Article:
The truly hardy pinks (dianthus plumarius), the fringed and clove-scented species both double and single of old-time gardens, that bloom in late spring and early summer, are called variously May and grass pinks. Her Majesty is a fine double white variety of this class, and if, in the case of double varieties, you wish to avoid the risk of getting single flowers, you would better start your stock with a few plants and subdivide. For myself, every three or four years, I sow the seed of these pinks in spring in the hardy seed bed, and transplant to their permanent bed early in September, covering the plants lightly in winter with evergreen boughs or corn stalks. Leaf litter or any sort of covering that packs and holds water is deadly to pinks, so prone is the crown to decay.

In the catalogues you will find these listed under the names of Pheasant's Eye, Double Scotch pinks (Scotius), and Perpetual Pink (semperflorens). With this class belongs the Sweet-William (dianihus bar-batus), which should be sown and treated in a like manner. It is also a hardy perennial, but I find it best to renew it every few years, as the flowers of young plants are larger, and in spite of care, the most beautiful hybrids will often decay at the ground. There is no garden flower, excepting the Dahlia, that gives us such a wealth of velvet bloom, and if you mean to make a specialty of pinks, I should advise you to buy a collection of Sweet-Williams in the separate colours, which range from white to deepest crimson with varied markings.

Directions for sowing the biennial Chinese and Japanese pinks were given in the chronicle concerning the hardy seed bed. These pinks are not really fragrant, though most of them have a pleasant apple odour that, together with their wonderful range of colour, makes them particularly suitable for table decoration.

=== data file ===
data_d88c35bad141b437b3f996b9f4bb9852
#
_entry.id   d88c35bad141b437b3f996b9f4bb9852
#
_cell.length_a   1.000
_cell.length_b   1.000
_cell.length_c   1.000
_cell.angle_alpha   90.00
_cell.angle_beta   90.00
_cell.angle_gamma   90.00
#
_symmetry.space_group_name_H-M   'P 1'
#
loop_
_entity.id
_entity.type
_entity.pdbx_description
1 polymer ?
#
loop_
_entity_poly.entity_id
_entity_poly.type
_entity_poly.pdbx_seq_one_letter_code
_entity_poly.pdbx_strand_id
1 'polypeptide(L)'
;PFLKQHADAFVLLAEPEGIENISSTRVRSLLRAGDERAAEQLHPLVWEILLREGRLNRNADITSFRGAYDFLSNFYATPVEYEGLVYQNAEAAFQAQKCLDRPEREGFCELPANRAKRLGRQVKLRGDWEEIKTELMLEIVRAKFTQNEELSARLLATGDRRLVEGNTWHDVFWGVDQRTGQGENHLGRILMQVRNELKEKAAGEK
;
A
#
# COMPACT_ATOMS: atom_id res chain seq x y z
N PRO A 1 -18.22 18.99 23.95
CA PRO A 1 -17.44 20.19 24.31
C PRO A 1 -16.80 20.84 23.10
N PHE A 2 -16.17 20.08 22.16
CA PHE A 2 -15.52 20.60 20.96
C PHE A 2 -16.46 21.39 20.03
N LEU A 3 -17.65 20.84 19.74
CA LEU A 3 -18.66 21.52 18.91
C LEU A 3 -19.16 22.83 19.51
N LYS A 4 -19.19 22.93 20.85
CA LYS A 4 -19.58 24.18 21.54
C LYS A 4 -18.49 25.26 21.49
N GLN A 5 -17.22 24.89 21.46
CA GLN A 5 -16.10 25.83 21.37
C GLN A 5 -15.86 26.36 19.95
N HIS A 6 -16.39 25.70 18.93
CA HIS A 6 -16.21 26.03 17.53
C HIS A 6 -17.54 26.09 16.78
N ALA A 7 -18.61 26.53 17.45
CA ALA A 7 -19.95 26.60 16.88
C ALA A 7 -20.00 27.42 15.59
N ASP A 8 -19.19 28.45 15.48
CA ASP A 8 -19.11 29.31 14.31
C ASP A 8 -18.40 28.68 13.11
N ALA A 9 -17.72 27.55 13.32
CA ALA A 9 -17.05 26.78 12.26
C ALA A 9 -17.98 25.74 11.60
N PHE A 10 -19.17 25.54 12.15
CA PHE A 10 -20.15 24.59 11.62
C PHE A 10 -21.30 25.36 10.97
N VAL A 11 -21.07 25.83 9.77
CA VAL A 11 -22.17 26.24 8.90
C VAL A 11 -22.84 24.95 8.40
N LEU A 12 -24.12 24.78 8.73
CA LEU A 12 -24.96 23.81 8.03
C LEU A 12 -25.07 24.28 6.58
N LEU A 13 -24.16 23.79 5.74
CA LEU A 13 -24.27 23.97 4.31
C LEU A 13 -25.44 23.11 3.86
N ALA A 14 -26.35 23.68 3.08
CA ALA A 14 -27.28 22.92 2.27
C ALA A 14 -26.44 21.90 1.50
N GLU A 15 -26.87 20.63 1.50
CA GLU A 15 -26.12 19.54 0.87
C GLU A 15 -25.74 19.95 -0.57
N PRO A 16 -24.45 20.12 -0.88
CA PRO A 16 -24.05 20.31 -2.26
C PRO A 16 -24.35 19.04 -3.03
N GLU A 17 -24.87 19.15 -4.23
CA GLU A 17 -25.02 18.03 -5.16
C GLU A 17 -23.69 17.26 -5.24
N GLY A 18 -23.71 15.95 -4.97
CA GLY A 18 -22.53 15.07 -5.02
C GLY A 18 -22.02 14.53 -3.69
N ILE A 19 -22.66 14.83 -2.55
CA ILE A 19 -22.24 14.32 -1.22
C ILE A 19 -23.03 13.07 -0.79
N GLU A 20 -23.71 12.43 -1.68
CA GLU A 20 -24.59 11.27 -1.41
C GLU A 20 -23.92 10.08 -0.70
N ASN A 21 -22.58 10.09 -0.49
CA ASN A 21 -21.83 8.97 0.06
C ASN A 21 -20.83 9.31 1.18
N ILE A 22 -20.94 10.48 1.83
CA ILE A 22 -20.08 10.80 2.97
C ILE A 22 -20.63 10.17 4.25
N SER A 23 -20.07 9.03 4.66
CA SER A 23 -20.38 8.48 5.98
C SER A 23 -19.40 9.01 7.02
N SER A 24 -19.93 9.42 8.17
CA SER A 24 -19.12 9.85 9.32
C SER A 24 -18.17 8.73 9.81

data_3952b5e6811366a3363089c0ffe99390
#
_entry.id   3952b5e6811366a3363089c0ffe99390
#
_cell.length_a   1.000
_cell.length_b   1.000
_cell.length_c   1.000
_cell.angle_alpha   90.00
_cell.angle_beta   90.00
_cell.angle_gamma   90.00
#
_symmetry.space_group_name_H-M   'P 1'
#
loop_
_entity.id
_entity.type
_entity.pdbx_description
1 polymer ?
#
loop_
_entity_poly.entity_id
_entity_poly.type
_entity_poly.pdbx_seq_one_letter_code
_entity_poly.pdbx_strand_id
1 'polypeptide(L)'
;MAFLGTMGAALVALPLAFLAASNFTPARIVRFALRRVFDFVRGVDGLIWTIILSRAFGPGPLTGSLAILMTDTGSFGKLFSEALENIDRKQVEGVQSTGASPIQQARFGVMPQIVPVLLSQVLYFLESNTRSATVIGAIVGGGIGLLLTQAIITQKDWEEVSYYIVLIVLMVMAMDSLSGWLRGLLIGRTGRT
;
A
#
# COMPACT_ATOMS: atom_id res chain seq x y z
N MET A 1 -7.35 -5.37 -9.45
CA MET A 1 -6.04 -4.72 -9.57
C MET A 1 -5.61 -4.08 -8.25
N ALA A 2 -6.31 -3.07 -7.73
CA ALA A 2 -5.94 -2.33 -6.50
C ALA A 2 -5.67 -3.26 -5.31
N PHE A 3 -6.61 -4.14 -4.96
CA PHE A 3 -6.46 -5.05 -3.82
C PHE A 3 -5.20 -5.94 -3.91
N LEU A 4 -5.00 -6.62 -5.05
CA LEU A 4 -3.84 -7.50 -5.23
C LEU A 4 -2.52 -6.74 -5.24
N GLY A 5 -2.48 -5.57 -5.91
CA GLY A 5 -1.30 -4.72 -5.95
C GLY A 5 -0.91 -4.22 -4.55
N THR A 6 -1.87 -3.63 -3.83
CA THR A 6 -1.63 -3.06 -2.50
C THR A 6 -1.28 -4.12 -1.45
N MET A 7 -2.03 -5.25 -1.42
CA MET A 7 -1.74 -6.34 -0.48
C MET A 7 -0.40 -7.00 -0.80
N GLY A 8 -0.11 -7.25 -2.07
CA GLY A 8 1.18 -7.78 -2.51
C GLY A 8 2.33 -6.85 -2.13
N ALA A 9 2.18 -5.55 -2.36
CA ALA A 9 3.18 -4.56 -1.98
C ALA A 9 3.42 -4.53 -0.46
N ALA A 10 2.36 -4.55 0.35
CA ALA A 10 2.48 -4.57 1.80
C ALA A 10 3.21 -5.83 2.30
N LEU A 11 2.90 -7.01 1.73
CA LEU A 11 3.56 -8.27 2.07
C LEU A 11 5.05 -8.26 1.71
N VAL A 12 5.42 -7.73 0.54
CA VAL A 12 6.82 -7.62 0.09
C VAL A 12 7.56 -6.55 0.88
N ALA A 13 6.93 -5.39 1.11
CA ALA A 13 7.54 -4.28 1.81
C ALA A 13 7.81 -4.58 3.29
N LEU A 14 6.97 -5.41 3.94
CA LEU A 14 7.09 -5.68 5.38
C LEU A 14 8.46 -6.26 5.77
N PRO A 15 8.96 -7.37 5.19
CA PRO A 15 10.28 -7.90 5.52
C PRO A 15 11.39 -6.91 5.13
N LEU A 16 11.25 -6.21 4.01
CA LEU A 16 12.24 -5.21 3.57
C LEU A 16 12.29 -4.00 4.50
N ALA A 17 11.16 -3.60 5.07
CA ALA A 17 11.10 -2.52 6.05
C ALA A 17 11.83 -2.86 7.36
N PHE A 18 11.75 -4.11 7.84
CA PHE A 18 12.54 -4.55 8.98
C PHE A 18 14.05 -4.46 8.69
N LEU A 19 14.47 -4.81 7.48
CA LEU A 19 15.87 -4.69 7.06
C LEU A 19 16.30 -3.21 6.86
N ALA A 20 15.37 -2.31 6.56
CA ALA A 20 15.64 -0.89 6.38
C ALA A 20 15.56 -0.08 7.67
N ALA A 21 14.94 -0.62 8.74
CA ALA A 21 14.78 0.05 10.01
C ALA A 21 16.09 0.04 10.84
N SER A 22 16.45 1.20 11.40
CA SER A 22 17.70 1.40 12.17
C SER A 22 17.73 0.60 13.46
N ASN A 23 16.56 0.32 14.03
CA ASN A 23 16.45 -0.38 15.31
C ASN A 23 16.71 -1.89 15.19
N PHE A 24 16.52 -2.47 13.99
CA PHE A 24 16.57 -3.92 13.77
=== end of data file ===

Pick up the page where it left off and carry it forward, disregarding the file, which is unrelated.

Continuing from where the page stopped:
In addition to the mixed colours recommended for the general seed bed, the following Japanese varieties are of special beauty, among the single pinks: Queen of Holland, pure white; Eastern Queen, enormous rose-pink flowers; Crimson Belle, dark red. Among the double, Fireball, an intense scarlet; the Diadem pink, Salmon Queen, and the lovely Oriental Beauty with diversely marked petals of a crepy texture.

The double varieties of course are more solid and lasting, if they do not insist upon swelling so mightily that they burst the calyx and so have a dishevelled and one-sided look; but for intrinsic beauty of colour and marking the single Chinese and Japanese pinks, particularly the latter, reign supreme. They have a quality of holding one akin to that of the human eye and possess much of the power of individual expression that belongs to pansies and single violets.

By careful management and close clipping of withered flowers, a bed of these pinks may be had in bloom from June until December, the first flowers coming from the autumn-sown plants, which may be replaced in August by those sown in the seed bed in late May, which by this time will be well budded.

"August is a kittle time for transplanting border things," I hear you say. To be sure; but with your water-barrel, the long-necked water-pots, and a judicious use of inverted flower-pots between ten and four p.m., there is no such word as fail in this as in many other cases.